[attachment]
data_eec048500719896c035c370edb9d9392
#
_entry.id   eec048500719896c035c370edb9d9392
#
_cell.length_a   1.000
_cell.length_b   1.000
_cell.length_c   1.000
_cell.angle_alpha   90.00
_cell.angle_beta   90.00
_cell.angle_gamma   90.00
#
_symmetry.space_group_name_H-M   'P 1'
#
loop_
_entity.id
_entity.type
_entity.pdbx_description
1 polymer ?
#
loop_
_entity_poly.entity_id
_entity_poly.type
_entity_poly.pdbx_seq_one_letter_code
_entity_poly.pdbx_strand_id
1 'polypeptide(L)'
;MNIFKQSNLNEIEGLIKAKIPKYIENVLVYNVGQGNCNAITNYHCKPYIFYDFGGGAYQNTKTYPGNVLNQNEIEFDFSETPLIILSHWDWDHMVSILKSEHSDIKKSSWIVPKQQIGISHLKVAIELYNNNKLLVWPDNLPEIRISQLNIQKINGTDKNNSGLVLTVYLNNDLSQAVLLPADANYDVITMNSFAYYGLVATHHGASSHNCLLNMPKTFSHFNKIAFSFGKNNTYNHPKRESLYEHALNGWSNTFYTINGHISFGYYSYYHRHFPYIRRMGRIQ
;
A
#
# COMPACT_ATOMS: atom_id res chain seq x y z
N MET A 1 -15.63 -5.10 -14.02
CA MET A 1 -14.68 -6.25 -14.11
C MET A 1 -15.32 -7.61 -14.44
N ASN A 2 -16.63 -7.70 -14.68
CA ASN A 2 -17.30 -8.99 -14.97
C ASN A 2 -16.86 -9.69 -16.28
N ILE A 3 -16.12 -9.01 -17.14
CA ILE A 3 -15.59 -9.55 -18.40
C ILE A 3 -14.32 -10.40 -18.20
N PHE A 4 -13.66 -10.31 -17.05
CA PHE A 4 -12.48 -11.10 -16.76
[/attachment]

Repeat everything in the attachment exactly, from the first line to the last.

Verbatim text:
data_eec048500719896c035c370edb9d9392
#
_entry.id   eec048500719896c035c370edb9d9392
#
_cell.length_a   1.000
_cell.length_b   1.000
_cell.length_c   1.000
_cell.angle_alpha   90.00
_cell.angle_beta   90.00
_cell.angle_gamma   90.00
#
_symmetry.space_group_name_H-M   'P 1'
#
loop_
_entity.id
_entity.type
_entity.pdbx_description
1 polymer ?
#
loop_
_entity_poly.entity_id
_entity_poly.type
_entity_poly.pdbx_seq_one_letter_code
_entity_poly.pdbx_strand_id
1 'polypeptide(L)'
;MNIFKQSNLNEIEGLIKAKIPKYIENVLVYNVGQGNCNAITNYHCKPYIFYDFGGGAYQNTKTYPGNVLNQNEIEFDFSETPLIILSHWDWDHMVSILKSEHSDIKKSSWIVPKQQIGISHLKVAIELYNNNKLLVWPDNLPEIRISQLNIQKINGTDKNNSGLVLTVYLNNDLSQAVLLPADANYDVITMNSFAYYGLVATHHGASSHNCLLNMPKTFSHFNKIAFSFGKNNTYNHPKRESLYEHALNGWSNTFYTINGHISFGYYSYYHRHFPYIRRMGRIQ
;
A
#
# COMPACT_ATOMS: atom_id res chain seq x y z
N MET A 1 -15.63 -5.10 -14.02
CA MET A 1 -14.68 -6.25 -14.11
C MET A 1 -15.32 -7.61 -14.44
N ASN A 2 -16.63 -7.70 -14.68
CA ASN A 2 -17.30 -8.99 -14.97
C ASN A 2 -16.86 -9.69 -16.28
N ILE A 3 -16.12 -9.01 -17.14
CA ILE A 3 -15.59 -9.55 -18.40
C ILE A 3 -14.32 -10.40 -18.20
N PHE A 4 -13.66 -10.31 -17.05
CA PHE A 4 -12.48 -11.10 -16.76